There were 3 different stretches that they used (technically 4 since the last stretch had 2 parts.) The subjects that were going to be stretching were supplied with a detailed stretch protocol that included the photographs of the stretch, as well as images of what they were supposed to be doing.
This video demonstrates how to do the full stretching regimen:
(Download This Video)
You steady yourself with the opposite hand, and then you can lean back to increase the stretch if you want to. Without bouncing, hold that stretch for about 10 seconds and repeat 3 times for each leg.
Lean forward over your thigh and try to reach your foot. Again, without bouncing you want to hold that stretch for about 10 seconds and then repeat 3 times for each leg.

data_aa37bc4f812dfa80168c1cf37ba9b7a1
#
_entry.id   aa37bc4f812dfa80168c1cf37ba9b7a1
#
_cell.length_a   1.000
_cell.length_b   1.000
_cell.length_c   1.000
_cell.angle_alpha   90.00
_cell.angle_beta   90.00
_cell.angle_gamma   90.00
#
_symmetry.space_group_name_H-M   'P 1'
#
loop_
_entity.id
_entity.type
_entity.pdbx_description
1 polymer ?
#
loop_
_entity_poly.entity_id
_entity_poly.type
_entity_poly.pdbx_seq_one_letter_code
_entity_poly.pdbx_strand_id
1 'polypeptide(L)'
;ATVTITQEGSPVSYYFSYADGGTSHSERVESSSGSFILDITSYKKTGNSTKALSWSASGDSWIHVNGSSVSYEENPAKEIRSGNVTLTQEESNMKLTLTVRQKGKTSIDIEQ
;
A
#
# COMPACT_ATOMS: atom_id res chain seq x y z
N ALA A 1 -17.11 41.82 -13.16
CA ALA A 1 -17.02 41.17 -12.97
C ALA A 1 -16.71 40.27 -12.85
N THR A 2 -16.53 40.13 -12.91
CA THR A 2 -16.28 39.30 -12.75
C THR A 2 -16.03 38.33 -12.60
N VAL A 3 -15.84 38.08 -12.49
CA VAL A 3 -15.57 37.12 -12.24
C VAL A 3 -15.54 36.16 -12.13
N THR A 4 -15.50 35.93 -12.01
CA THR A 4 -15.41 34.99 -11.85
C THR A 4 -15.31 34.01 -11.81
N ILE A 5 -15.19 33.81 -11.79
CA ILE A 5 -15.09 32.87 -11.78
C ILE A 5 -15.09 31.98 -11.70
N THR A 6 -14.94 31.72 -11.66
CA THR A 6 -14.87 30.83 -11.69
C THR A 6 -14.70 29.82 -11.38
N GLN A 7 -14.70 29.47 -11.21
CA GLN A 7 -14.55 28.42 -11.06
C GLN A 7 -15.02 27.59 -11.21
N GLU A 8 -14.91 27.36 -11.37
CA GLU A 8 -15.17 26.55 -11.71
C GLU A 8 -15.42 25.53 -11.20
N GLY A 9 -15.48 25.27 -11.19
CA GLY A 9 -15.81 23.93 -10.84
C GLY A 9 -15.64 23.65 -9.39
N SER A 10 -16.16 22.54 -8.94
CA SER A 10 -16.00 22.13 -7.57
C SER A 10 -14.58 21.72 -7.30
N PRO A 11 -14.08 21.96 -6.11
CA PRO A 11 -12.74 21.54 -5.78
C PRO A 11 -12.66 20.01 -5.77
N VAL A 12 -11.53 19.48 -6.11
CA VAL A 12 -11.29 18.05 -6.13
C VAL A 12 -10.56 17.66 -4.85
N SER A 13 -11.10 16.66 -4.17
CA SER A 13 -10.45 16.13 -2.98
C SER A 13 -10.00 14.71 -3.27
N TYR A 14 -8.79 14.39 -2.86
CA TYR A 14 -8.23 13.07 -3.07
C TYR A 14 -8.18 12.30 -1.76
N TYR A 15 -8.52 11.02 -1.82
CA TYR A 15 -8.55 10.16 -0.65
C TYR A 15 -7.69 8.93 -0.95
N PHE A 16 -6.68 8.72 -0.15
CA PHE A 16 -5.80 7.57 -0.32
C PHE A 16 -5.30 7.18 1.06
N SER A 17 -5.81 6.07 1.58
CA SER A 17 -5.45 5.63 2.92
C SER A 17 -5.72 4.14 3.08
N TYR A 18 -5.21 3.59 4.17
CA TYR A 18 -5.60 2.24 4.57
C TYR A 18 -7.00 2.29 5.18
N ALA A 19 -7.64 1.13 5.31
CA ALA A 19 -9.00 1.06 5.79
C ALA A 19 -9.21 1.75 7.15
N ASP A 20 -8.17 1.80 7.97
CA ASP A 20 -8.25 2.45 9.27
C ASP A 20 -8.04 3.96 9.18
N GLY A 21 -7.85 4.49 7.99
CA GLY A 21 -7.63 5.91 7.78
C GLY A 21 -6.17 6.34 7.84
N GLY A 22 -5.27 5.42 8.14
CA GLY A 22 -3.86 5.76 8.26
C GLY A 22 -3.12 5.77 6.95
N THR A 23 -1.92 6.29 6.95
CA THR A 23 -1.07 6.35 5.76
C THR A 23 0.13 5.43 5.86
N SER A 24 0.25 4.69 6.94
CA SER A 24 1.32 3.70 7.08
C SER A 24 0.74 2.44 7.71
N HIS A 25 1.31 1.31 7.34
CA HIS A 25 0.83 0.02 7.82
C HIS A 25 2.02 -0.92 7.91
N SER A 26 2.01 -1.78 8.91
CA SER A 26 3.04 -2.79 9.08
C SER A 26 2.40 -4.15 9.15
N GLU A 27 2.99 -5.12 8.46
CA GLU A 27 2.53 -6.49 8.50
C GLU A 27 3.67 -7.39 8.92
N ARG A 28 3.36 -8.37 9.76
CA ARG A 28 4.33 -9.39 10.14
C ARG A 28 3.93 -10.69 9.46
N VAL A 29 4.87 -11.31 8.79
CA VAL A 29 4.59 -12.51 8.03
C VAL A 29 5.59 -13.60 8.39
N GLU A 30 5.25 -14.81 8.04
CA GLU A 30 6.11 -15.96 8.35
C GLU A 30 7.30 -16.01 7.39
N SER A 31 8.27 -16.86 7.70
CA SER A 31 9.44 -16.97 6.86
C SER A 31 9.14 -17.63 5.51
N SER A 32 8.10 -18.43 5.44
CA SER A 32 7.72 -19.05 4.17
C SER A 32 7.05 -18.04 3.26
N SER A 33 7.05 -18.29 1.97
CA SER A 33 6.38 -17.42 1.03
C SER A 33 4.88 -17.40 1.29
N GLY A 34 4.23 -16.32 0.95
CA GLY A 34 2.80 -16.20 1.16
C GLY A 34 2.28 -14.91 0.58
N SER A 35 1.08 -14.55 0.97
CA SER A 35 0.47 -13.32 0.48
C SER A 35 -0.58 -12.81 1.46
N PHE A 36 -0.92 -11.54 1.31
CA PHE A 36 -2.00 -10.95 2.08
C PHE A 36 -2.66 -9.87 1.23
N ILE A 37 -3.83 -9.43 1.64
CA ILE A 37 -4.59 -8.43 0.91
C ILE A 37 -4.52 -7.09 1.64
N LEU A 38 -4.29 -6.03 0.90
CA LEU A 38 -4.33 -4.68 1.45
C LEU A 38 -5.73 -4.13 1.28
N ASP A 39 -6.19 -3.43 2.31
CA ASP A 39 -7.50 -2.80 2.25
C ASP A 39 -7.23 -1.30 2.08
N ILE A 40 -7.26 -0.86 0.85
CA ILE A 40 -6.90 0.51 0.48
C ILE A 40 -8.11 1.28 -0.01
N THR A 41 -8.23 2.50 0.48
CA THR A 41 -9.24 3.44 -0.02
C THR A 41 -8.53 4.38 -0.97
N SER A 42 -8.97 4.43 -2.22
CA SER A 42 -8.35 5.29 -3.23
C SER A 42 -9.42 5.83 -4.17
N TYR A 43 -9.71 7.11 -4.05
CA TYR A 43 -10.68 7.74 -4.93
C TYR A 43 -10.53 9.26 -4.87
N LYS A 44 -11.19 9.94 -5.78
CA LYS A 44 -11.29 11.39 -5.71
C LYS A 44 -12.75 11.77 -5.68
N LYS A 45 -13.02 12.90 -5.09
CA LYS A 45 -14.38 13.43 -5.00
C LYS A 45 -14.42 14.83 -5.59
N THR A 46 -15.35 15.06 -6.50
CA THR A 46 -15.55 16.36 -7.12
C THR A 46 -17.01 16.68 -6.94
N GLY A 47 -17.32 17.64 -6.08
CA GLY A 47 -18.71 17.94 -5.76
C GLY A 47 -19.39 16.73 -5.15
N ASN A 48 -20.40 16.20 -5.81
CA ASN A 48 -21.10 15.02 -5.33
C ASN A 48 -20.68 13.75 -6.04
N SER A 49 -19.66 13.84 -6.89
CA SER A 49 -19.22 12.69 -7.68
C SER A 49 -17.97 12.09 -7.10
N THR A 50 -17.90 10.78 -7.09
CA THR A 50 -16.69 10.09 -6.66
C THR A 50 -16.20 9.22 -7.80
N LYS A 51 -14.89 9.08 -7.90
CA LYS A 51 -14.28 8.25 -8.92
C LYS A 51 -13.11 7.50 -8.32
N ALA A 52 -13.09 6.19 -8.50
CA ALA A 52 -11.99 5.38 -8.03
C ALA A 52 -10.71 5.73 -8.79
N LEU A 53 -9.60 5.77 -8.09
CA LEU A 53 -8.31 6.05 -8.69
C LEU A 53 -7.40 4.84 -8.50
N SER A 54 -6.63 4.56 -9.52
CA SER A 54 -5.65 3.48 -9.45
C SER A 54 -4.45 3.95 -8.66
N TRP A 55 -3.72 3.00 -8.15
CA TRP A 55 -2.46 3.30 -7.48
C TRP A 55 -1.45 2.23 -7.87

Keep your knee near straight for a full 10 seconds, and then flex the knee and repeat the stretch with the knee bent for 10 seconds. Again, there should be no bouncing and you want to repeat that 3 times for each leg.
If you want to do this routine yourself, I would make one small change with the quadriceps stretch. Instead of using the same arm as the leg that you’re stretching, I would actually use the opposite arm.
For your right leg you would want to stretch your leg using your left arm, and for your left leg you would want to stretch it with your right arm.
The reason for that is that it puts a lot less stress on your knee because it’s a much more natural movement for your knee to be going across your body a little bit instead of having it come straight up in towards the outside. You are much less likely to strain your knee to a point where you might get hurt.
Of course, if you aren’t currently stretching before your runs, you may not want to start stretching. The results of the USATF study seem to find that for people that aren’t currently stretching, a pre-run stretch isn’t likely to improve your ability to avoid injuries.